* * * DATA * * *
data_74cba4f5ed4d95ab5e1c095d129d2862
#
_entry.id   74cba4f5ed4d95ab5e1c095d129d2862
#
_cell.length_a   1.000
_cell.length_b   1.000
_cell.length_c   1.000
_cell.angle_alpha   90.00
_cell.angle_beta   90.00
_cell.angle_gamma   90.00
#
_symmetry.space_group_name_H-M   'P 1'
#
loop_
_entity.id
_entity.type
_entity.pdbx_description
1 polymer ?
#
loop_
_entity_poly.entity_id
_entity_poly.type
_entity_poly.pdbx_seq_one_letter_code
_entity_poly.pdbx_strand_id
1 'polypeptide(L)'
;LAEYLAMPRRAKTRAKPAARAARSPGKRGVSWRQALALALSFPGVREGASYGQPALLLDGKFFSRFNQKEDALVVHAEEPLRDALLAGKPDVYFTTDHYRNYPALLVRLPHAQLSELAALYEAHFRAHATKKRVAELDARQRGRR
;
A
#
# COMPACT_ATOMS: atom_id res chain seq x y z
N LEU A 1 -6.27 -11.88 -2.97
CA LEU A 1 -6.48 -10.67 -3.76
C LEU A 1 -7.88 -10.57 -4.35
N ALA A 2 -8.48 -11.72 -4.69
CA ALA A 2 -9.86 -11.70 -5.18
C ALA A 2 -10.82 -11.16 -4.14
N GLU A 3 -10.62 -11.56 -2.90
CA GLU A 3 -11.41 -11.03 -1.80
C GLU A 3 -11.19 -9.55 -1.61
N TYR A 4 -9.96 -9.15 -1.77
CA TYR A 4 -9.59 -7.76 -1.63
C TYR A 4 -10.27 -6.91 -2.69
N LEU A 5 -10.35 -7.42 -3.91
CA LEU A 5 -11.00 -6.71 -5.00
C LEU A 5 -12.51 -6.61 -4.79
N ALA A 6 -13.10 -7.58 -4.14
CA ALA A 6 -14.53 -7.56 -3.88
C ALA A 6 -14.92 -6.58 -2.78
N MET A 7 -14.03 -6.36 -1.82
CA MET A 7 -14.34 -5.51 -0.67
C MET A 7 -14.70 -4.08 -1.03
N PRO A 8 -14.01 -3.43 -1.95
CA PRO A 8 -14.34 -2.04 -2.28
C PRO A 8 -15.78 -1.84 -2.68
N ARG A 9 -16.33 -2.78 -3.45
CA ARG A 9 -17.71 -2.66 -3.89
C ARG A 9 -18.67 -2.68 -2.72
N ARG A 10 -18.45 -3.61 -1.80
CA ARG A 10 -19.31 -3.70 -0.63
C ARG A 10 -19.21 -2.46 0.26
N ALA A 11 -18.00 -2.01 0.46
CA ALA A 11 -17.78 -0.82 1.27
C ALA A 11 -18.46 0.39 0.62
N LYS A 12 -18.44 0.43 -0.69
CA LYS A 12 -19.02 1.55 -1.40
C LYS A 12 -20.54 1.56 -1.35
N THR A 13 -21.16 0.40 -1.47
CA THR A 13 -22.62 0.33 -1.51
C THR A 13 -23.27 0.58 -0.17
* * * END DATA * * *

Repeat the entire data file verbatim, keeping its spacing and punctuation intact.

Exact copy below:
data_74cba4f5ed4d95ab5e1c095d129d2862
#
_entry.id   74cba4f5ed4d95ab5e1c095d129d2862
#
_cell.length_a   1.000
_cell.length_b   1.000
_cell.length_c   1.000
_cell.angle_alpha   90.00
_cell.angle_beta   90.00
_cell.angle_gamma   90.00
#
_symmetry.space_group_name_H-M   'P 1'
#
loop_
_entity.id
_entity.type
_entity.pdbx_description
1 polymer ?
#
loop_
_entity_poly.entity_id
_entity_poly.type
_entity_poly.pdbx_seq_one_letter_code
_entity_poly.pdbx_strand_id
1 'polypeptide(L)'
;LAEYLAMPRRAKTRAKPAARAARSPGKRGVSWRQALALALSFPGVREGASYGQPALLLDGKFFSRFNQKEDALVVHAEEPLRDALLAGKPDVYFTTDHYRNYPALLVRLPHAQLSELAALYEAHFRAHATKKRVAELDARQRGRR
;
A
#
# COMPACT_ATOMS: atom_id res chain seq x y z
N LEU A 1 -6.27 -11.88 -2.97
CA LEU A 1 -6.48 -10.67 -3.76
C LEU A 1 -7.88 -10.57 -4.35
N ALA A 2 -8.48 -11.72 -4.69
CA ALA A 2 -9.86 -11.70 -5.18
C ALA A 2 -10.82 -11.16 -4.14
N GLU A 3 -10.62 -11.56 -2.90
CA GLU A 3 -11.41 -11.03 -1.80
C GLU A 3 -11.19 -9.55 -1.61
N TYR A 4 -9.96 -9.15 -1.77
CA TYR A 4 -9.59 -7.76 -1.63
C TYR A 4 -10.27 -6.91 -2.69
N LEU A 5 -10.35 -7.42 -3.91
CA LEU A 5 -11.00 -6.71 -5.00
C LEU A 5 -12.51 -6.61 -4.79
N ALA A 6 -13.10 -7.58 -4.14
CA ALA A 6 -14.53 -7.56 -3.88
C ALA A 6 -14.92 -6.58 -2.78
N MET A 7 -14.03 -6.36 -1.82
CA MET A 7 -14.34 -5.51 -0.67
C MET A 7 -14.70 -4.08 -1.03
N PRO A 8 -14.01 -3.43 -1.95
CA PRO A 8 -14.34 -2.04 -2.28
C PRO A 8 -15.78 -1.84 -2.68
N ARG A 9 -16.33 -2.78 -3.45
CA ARG A 9 -17.71 -2.66 -3.89
C ARG A 9 -18.67 -2.68 -2.72
N ARG A 10 -18.45 -3.61 -1.80
CA ARG A 10 -19.31 -3.70 -0.63
C ARG A 10 -19.21 -2.46 0.26
N ALA A 11 -18.00 -2.01 0.46
CA ALA A 11 -17.78 -0.82 1.27
C ALA A 11 -18.46 0.39 0.62
N LYS A 12 -18.44 0.43 -0.69
CA LYS A 12 -19.02 1.55 -1.40
C LYS A 12 -20.54 1.56 -1.35
N THR A 13 -21.16 0.40 -1.47
CA THR A 13 -22.62 0.33 -1.51
C THR A 13 -23.27 0.58 -0.17